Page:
Third annual progress report on the implementation of the UN Declaration on the Rights of Indigenous Peoples Act highlights progress and points to where further work is needed

OTTAWA, ON, UNCEDED ALGONQUIN TRADITIONAL TERRITORY, June 20, 2024 /CNW/ – Protecting the human rights of First Nations, Inuit and Métis is essential to creating a fair, inclusive and equitable society where everyone can live with dignity, authenticity, and safety.

On June 18, the Honourable Arif Virani, Minister of Justice and Attorney General of Canada, tabled the third annual progress report on the implementation of the United Nations Declaration on the Rights of Indigenous Peoples Act (UN Declaration Act). The report tracks federal government progress made to implement the United Nations Declaration on the Rights of Indigenous Peoples (UN Declaration) in Canada by following our roadmap: the UN Declaration Act Action Plan, released in June 2023.

The perspectives of more than 50 First Nations, Inuit and Métis rights holders and representative organizations and reporting from over 40 federal government departments and agencies form the foundation of this year’s report.

Highlights of progress made on Action Plan measures this year include:  

  • developing an Indigenous Justice Strategy to address systemic discrimination and the overrepresentation of Indigenous people in the criminal justice system (Shared Priorities Measure 28)
  • advancing water and wastewater service transfer to First Nations communities, including through the introduction of Bill C-61, An Act respecting water, source water, drinking water, wastewater and related infrastructure on First Nation lands (First Nations Priorities Measure 17)
  • consulting with Indigenous partners and representative organizations on border-crossing challenges long faced by Indigenous peoples whose traditional territories are divided by colonial borders (Shared Priorities Measure 52)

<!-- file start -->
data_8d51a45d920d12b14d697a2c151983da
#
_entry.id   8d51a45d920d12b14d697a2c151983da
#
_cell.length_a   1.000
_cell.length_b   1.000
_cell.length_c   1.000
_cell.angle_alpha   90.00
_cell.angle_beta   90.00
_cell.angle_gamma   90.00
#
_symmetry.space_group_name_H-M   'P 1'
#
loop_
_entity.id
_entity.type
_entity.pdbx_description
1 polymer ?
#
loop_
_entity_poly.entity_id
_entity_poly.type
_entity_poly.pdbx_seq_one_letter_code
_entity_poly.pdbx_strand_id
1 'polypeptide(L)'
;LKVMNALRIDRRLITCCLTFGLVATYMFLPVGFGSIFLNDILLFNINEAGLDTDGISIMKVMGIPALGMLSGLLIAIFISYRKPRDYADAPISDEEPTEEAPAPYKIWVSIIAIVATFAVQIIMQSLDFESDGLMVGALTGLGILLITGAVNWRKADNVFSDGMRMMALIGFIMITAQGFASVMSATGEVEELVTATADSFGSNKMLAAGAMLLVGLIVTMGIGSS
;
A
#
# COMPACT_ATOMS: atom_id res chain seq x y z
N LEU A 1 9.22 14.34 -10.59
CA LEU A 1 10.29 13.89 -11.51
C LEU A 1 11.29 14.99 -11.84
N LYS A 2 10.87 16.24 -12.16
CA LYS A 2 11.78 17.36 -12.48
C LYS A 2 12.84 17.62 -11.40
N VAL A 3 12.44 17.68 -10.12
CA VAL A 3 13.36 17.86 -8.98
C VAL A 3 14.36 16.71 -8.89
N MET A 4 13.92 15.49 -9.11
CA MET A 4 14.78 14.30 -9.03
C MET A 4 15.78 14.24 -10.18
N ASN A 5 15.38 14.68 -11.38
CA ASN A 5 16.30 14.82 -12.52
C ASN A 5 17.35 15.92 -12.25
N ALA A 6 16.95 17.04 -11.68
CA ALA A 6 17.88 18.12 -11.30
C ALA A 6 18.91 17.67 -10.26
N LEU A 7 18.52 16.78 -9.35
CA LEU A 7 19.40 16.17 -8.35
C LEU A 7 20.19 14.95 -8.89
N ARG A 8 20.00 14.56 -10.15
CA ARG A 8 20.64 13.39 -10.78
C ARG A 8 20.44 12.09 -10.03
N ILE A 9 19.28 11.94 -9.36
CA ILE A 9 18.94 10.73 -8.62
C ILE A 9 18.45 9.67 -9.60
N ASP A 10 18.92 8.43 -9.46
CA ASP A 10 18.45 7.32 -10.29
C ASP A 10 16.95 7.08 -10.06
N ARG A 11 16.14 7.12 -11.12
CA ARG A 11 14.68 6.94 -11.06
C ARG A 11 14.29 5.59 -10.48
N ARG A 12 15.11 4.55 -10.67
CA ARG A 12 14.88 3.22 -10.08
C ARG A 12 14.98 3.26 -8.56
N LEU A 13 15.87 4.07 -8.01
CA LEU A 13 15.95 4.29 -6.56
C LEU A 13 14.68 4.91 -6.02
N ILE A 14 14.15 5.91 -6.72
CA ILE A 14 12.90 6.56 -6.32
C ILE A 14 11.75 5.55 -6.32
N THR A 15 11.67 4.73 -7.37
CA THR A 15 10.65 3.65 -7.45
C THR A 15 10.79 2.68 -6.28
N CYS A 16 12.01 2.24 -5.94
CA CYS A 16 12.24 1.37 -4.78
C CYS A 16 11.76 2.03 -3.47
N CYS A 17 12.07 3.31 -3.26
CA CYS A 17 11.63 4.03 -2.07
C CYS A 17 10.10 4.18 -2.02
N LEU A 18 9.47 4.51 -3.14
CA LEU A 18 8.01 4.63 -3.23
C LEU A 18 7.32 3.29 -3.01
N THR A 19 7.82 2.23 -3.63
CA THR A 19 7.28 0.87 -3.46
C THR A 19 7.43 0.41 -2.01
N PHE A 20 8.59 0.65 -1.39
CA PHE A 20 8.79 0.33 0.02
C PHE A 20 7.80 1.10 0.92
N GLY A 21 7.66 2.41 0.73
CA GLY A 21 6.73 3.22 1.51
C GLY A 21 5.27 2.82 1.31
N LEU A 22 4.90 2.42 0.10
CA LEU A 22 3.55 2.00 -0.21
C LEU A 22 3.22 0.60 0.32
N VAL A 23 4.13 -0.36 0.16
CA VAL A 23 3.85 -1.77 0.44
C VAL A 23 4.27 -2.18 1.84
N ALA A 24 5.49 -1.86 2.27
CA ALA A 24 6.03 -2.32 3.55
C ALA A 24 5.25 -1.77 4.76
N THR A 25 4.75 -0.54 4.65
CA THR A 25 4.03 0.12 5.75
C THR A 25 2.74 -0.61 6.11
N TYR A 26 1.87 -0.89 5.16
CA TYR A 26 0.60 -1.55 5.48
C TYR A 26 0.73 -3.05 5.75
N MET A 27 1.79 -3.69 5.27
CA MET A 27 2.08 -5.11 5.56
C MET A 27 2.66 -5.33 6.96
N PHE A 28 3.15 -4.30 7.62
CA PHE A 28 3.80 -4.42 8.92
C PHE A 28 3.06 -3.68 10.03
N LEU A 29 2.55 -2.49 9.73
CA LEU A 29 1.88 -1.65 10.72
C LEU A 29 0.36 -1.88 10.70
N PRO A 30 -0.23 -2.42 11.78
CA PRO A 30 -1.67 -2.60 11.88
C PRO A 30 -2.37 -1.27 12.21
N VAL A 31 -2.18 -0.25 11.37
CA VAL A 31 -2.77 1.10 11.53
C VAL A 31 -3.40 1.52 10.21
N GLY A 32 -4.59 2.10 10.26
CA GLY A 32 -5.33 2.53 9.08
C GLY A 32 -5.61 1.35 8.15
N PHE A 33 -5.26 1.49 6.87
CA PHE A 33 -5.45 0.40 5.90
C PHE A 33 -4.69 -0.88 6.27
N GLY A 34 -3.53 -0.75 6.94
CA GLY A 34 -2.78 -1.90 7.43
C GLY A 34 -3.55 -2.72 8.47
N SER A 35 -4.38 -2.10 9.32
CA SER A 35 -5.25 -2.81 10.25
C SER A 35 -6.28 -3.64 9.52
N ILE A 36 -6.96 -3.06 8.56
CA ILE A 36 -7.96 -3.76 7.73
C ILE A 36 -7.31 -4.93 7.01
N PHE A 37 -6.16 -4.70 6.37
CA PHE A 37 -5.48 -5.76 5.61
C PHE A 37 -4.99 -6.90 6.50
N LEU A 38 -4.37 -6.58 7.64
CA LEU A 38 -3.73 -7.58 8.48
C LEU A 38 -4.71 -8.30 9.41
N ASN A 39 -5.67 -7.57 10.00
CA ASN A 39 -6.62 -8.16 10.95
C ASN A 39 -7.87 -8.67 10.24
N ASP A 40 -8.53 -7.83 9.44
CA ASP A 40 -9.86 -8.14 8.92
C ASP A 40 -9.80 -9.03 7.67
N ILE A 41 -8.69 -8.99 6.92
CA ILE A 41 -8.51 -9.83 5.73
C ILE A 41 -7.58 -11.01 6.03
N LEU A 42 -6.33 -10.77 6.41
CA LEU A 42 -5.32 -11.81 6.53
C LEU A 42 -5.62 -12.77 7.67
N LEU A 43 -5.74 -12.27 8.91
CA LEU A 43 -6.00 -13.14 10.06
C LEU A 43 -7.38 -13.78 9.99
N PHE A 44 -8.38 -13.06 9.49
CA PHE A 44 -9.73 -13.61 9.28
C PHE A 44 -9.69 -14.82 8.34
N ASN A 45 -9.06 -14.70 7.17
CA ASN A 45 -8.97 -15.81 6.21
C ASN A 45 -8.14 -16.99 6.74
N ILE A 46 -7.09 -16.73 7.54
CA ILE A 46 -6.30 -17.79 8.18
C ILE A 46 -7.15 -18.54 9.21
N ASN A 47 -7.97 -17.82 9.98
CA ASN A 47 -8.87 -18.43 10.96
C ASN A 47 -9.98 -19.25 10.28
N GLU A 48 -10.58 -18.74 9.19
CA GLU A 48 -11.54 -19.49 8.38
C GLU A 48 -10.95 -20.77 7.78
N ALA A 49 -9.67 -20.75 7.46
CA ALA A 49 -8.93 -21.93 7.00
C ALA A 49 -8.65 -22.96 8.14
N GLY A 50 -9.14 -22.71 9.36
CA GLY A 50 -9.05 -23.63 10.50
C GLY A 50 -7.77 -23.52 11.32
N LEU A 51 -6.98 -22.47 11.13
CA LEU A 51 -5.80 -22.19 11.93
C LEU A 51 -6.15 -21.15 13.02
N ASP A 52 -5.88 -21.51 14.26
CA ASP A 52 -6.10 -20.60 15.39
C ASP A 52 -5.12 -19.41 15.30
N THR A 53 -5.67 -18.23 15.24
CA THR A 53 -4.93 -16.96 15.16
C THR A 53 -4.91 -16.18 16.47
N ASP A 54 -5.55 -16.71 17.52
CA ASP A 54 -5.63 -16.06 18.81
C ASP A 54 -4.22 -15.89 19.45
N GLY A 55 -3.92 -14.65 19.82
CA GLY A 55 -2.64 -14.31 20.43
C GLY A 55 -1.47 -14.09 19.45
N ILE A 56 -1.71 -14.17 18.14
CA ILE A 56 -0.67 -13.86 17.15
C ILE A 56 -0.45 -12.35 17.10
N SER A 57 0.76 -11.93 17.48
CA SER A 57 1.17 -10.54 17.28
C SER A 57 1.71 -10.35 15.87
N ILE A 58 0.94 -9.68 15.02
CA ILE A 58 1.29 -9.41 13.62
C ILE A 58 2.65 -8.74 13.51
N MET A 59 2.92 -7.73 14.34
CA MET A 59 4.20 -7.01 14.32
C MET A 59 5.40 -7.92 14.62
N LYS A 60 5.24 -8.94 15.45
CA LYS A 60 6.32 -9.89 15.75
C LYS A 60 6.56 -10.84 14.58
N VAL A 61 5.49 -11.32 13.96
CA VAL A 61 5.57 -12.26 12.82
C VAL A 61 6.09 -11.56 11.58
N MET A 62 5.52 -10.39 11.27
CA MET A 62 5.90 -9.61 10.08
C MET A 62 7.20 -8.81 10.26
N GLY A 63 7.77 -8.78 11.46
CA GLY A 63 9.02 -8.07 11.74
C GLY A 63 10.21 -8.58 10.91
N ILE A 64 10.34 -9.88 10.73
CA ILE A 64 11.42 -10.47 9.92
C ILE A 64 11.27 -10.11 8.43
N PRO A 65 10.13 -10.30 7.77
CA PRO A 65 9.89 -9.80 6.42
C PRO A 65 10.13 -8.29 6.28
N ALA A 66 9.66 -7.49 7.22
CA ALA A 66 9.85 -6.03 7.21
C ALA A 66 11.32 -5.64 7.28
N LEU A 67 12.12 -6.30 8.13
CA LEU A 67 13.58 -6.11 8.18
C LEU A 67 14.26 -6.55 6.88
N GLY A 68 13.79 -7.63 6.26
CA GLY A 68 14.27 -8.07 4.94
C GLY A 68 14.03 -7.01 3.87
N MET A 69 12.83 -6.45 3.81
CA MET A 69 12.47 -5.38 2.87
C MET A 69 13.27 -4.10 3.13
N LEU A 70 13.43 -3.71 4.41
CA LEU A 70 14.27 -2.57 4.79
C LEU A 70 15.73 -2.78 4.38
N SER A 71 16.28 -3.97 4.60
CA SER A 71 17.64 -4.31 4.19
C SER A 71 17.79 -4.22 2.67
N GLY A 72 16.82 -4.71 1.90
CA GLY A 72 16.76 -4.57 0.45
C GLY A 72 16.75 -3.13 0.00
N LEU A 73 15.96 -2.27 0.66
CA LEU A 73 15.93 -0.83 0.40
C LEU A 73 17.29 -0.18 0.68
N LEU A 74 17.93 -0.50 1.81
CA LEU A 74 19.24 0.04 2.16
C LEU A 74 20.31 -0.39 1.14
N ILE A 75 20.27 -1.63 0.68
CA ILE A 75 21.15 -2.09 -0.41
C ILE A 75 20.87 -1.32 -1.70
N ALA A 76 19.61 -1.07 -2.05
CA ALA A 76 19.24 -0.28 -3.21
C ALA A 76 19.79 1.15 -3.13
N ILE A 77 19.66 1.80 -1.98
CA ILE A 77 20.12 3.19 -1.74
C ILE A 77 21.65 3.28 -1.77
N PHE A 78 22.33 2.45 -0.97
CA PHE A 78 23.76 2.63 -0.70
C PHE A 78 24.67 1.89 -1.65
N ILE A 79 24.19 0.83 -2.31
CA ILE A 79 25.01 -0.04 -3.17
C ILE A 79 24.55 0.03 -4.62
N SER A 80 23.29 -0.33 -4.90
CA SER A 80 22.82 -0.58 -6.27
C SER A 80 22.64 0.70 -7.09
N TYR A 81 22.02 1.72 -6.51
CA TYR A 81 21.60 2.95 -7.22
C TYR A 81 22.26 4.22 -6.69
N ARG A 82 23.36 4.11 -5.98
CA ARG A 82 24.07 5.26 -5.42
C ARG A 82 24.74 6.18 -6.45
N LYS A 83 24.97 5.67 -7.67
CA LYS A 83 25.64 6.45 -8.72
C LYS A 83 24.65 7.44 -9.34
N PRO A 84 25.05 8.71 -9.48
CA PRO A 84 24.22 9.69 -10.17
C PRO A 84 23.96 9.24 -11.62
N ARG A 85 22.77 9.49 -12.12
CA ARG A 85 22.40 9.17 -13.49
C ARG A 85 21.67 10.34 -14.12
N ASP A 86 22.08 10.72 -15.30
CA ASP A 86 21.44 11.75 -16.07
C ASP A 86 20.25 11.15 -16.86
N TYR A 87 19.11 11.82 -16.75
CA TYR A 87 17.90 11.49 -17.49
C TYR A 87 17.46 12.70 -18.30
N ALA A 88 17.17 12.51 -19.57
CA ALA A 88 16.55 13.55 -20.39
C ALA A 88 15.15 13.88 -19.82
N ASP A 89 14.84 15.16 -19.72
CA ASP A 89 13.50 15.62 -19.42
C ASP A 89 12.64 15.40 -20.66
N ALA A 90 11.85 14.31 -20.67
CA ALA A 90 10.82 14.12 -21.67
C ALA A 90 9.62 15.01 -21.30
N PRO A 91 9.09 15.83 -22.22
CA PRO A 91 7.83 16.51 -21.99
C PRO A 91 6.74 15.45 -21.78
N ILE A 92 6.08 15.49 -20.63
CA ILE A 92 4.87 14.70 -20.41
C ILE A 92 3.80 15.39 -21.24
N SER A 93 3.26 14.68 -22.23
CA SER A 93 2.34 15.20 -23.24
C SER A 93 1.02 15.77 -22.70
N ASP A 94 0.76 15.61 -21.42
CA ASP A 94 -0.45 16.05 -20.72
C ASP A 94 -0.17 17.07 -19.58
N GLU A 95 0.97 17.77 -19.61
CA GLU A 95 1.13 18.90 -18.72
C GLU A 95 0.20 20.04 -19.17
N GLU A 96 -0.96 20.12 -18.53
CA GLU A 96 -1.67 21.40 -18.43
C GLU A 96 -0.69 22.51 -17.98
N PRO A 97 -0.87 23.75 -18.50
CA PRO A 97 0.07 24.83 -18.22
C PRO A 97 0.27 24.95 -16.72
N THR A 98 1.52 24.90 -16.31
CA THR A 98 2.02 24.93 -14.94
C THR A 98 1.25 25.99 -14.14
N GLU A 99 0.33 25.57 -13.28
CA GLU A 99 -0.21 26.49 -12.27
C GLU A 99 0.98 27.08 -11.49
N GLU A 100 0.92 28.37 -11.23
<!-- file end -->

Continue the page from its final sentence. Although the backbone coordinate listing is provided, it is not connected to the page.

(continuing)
• revitalizing Indigenous languages by continuing to implement the Indigenous Languages Act (Shared Priorities Measure 92)
  • ensuring consideration of Aboriginal and Treaty rights in all federal laws (Shared Priorities Measure 2 – non-derogation clause)

This year’s report also identifies key areas for improvement going forward. These include the need for better coordination across the federal government, respectful yet efficient timelines for collaborative work and developing performance measures to better evaluate progress, adequate funding, and clear accountability.

While we have made progress, there is much more work ahead and we recognize the urgency to act and do more. In the year ahead, we look forward to working with Indigenous partners and across all government departments and agencies to accelerate and improve implementation of the UN Declaration Act. 

We all have a role to play in upholding the human rights of First Nations, Inuit and Métis. Together we can build a more inclusive, harmonious and prosperous Canada for all.


“Equality and justice are strengthened when we uphold the human rights of Indigenous peoples. Moving forward, we will continue to do the utmost, in consultation and cooperation with First Nations, Inuit and Métis, to ensure that the UN Declaration on the Rights of Indigenous Peoples, the UN Declaration Act and the Action Plan are fully implemented in Canada.”

The Honourable Arif Virani
Minister of Justice and Attorney General of Canada